Absolutely, as a new guy in town that nobody really knew anything about, coming from London, getting my name and face out in South Africa in magazines, social media, and online was something I really needed to do. I think it has definitely helped me in my first year as a pro as everyone now knows my background and history and feels a connection with me.

My sponsors have given me the tools and amazing opportunity to pursue my career.

In your race report from Kona last year, you wrote “the morning of the race I wasn’t even nervous; I was so confident that this was going to be one to remember.” In general, do you feel more nerves/pressure now that you’re racing for a pay check? Did nerves play a role in your first race as a professional?

I do feel that there is more pressure being a pro, but the key is to focus on your own race and try your hardest to relax. Otherwise you spend all your energy on stress and nerves and the race has not even started. I wasn't so nervous in my first pro race, as I had no expectations going in. I wanted to see what it was all about.

How did it feel to follow that first race up with 2nd place at your hometown Ironman South Africa? Did that result surprise you, coming so soon in your pro career?

Yes, it was a surprise as I was gunning for top 5 overall. It was an amazing feeling when I knew I was in 2nd place with my hometown backing me all the way on the run. I just knew I had to keep my position and fight all the way to the finish line. It was a very tough day but worth it!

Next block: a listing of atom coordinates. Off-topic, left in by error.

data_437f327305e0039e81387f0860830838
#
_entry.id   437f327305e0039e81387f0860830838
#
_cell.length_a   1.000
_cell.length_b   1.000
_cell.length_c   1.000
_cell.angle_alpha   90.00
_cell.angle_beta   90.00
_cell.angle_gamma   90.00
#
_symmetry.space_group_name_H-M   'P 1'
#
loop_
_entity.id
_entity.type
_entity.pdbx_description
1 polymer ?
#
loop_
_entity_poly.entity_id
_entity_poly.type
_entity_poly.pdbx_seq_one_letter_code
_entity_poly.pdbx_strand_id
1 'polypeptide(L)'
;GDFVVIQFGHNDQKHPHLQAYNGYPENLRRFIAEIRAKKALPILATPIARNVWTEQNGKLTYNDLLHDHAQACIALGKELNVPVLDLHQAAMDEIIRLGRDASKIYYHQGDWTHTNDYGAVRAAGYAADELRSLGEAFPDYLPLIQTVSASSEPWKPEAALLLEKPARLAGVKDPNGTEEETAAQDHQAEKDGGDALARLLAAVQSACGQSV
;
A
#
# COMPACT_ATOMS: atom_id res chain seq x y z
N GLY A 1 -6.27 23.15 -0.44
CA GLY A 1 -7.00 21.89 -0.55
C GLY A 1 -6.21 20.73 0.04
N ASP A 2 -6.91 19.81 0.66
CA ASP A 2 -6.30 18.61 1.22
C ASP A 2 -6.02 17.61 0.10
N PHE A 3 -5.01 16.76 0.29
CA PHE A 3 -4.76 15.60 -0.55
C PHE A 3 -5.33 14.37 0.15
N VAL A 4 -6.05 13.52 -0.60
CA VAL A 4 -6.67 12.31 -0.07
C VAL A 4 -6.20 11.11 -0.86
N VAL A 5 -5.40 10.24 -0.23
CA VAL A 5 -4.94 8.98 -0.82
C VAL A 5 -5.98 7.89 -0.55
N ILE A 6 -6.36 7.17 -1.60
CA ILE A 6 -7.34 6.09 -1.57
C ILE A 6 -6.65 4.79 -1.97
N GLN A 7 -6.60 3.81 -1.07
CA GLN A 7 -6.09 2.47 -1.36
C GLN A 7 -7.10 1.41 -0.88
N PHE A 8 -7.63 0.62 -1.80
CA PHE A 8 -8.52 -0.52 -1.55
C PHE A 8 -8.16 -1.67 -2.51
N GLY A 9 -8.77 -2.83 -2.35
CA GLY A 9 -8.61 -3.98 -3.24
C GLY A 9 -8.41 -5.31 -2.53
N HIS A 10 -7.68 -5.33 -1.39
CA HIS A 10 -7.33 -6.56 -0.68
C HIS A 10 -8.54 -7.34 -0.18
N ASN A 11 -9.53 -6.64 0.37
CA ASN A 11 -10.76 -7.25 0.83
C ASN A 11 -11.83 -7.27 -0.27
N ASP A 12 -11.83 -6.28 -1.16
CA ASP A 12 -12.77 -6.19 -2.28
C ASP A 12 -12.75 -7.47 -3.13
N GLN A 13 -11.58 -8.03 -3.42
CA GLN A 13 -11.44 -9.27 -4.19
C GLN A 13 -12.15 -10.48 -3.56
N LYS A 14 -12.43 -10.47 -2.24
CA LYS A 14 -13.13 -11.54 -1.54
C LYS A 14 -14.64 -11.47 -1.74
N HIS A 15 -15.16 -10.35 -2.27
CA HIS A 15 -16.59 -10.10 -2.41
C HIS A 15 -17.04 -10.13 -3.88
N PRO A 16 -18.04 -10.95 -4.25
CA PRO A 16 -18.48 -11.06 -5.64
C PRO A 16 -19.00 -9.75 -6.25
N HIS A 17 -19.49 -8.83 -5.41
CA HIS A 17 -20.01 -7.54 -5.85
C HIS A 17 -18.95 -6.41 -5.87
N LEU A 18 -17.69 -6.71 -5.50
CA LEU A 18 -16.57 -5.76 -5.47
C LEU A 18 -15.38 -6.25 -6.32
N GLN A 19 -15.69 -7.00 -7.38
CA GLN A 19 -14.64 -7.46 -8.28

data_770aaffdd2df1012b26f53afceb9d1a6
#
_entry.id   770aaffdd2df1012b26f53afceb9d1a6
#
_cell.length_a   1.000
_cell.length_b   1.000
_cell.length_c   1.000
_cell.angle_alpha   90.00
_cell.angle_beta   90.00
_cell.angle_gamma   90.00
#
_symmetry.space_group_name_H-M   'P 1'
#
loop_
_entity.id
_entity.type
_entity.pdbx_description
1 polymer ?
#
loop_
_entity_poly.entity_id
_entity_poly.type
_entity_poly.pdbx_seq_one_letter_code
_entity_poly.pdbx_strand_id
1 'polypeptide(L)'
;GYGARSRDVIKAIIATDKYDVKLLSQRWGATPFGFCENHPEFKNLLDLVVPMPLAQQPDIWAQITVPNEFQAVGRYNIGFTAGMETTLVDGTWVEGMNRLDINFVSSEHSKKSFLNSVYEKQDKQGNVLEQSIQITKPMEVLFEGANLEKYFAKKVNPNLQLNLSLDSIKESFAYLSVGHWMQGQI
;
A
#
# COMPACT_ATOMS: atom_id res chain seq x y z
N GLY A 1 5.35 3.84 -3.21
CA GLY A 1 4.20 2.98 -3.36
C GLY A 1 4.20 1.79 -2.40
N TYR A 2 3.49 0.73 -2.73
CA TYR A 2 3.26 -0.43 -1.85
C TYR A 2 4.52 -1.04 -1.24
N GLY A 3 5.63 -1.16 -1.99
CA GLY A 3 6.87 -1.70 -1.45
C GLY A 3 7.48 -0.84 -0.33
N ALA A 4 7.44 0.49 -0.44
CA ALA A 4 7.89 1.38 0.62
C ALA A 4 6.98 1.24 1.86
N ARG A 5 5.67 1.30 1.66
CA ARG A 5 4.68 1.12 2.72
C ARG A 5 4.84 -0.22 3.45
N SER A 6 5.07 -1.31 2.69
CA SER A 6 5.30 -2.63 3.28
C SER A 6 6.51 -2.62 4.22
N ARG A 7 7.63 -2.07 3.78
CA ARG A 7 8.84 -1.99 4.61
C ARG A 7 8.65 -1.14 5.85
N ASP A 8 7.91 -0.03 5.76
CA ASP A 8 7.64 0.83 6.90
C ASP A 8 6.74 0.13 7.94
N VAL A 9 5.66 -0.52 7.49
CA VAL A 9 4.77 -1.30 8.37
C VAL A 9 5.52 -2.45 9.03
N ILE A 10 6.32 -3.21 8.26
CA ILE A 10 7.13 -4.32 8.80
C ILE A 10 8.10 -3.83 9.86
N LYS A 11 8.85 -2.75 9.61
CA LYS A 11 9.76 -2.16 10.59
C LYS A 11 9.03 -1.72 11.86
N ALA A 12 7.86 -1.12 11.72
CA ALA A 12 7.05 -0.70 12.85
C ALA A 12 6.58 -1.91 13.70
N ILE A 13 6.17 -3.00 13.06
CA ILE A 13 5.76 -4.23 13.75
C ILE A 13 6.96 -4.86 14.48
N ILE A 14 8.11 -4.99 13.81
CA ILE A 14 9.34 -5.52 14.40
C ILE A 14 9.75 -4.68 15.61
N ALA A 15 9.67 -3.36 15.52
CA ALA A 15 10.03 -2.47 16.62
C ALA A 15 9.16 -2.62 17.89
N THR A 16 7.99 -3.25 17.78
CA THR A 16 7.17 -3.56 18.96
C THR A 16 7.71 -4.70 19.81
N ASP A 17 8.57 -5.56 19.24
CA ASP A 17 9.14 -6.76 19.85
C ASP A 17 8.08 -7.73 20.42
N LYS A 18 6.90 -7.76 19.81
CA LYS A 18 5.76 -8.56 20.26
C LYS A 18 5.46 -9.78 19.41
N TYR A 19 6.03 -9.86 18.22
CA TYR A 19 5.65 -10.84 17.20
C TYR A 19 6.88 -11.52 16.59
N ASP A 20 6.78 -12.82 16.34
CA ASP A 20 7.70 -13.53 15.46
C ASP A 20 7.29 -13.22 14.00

You just kicked off a series of US races, and are currently based out of Boulder, correct? Do you still prefer to train solo, even with so many pros nearby?

We have just reached Boulder, following Raleigh 70.3 and Eagleman 70.3. I will largely be training solo in Boulder but will definitely join training rides and swim squads. I think training in Boulder will be similar to somewhere like Stellenbosch (South Africa) with its awesome mountains and climate, but I'm interested to see how the altitude will work for me.

You’ve commented that the most important element to your training is, “training my mind to be stronger than my body.” Can you elaborate?

With the training I do, it’s physically challenging on my body and 1 training session can last 7 hours, so I need a strong mind to zone out or block out the tiredness and pain of my body telling me to stop.

Among the following choices, how would you divvy up the credit (100%) for a race gone extremely well?

Coaching: 10%

DNA/natural ability: 40%

Equipment: 5%

Mental toughness: 10%

Race strategy/tactics: 5%

Training: 30%

You seem like a guy who’s not afraid to make predictions. For example, you went into Kona with the goal of being the top amateur, predicted your splits, and pretty much nailed them. On that note, how long do you predict your AG record will stand? What are your goals for the next 1-2 years of your career? 5 years?

I hope that my AG record will never be broken ;-) but let’s hope it stands for the next 5 years.

My goals for 1-2 years is to try and win an Ironman or 70.3 and I would like to hit Kona in the next 2 years and hopefully finish in the top 5. My long term goal is to win Kona in the next 4 years and try to stay at the top of my game as long as possible.

Among the South African people, who are considered the country’s most famous triathletes? How popular is triathlon there?